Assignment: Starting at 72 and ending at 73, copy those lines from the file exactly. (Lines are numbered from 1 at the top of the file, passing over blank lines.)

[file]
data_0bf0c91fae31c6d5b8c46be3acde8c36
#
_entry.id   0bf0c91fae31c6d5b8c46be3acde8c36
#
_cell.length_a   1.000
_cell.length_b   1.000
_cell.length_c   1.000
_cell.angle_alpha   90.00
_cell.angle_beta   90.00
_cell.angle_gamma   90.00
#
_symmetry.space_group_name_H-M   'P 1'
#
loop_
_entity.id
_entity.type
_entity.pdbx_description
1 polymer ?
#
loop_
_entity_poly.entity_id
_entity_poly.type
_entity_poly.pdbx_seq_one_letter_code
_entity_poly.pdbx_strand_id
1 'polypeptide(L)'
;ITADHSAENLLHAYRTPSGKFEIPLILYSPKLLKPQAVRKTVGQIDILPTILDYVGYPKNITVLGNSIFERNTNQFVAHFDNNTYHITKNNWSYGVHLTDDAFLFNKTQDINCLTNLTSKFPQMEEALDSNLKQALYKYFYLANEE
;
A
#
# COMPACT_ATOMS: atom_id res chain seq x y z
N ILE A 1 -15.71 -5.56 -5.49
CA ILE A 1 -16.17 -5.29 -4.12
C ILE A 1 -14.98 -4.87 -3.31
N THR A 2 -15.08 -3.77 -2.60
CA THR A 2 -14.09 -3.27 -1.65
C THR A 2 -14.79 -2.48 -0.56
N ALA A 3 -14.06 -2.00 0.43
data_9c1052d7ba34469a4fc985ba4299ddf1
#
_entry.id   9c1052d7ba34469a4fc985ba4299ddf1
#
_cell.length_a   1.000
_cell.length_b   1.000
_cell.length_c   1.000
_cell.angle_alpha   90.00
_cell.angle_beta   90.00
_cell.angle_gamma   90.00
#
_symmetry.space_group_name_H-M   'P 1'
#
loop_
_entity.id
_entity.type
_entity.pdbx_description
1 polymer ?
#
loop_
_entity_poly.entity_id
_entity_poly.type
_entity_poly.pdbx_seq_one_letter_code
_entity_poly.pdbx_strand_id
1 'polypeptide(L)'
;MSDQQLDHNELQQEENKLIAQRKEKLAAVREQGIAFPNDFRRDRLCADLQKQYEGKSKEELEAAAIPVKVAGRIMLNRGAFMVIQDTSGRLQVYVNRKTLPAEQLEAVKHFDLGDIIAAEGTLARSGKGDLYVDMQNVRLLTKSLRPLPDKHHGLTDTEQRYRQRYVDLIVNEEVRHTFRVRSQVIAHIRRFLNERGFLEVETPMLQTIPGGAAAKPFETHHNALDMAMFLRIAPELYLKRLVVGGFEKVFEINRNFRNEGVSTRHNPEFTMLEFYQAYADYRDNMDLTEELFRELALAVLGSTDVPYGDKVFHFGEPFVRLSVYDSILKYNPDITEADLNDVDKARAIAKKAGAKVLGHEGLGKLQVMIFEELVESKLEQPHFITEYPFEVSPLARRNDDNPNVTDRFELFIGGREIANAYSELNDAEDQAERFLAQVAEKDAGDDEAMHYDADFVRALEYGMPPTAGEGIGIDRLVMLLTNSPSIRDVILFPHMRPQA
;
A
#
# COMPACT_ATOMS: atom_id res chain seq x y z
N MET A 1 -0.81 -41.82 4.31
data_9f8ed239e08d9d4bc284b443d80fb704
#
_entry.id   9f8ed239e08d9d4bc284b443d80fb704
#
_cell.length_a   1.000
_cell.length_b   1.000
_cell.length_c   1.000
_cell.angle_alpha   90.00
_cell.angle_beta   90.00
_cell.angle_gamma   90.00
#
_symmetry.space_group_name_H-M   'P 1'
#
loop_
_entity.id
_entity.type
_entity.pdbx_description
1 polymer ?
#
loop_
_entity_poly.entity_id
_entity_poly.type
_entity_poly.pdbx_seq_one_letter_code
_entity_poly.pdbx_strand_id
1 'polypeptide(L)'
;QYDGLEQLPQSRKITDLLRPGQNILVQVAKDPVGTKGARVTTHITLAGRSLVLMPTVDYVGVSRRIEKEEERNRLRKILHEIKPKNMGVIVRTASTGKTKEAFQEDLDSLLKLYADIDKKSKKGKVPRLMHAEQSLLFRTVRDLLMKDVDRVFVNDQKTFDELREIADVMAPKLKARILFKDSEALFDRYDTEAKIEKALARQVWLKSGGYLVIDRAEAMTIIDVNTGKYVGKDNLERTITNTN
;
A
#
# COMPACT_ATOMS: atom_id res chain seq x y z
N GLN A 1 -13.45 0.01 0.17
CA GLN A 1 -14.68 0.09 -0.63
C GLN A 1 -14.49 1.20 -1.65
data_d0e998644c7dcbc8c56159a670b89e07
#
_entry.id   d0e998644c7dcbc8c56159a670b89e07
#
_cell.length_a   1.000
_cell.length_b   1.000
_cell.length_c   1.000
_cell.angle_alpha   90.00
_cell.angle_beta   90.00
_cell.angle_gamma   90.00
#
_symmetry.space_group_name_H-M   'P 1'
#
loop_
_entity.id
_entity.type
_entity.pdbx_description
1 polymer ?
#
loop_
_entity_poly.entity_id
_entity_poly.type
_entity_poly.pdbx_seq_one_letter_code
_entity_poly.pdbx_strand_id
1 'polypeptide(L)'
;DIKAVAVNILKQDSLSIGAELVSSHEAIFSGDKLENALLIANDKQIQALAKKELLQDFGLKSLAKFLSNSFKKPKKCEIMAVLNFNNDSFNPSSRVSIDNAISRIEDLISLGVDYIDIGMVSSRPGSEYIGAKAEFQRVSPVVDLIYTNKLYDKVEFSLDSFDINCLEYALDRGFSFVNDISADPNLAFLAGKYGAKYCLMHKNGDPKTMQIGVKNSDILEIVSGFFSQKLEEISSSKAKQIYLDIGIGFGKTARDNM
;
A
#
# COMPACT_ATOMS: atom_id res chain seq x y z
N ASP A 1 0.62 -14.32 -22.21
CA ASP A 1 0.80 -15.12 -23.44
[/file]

#
_cell.length_a   1.000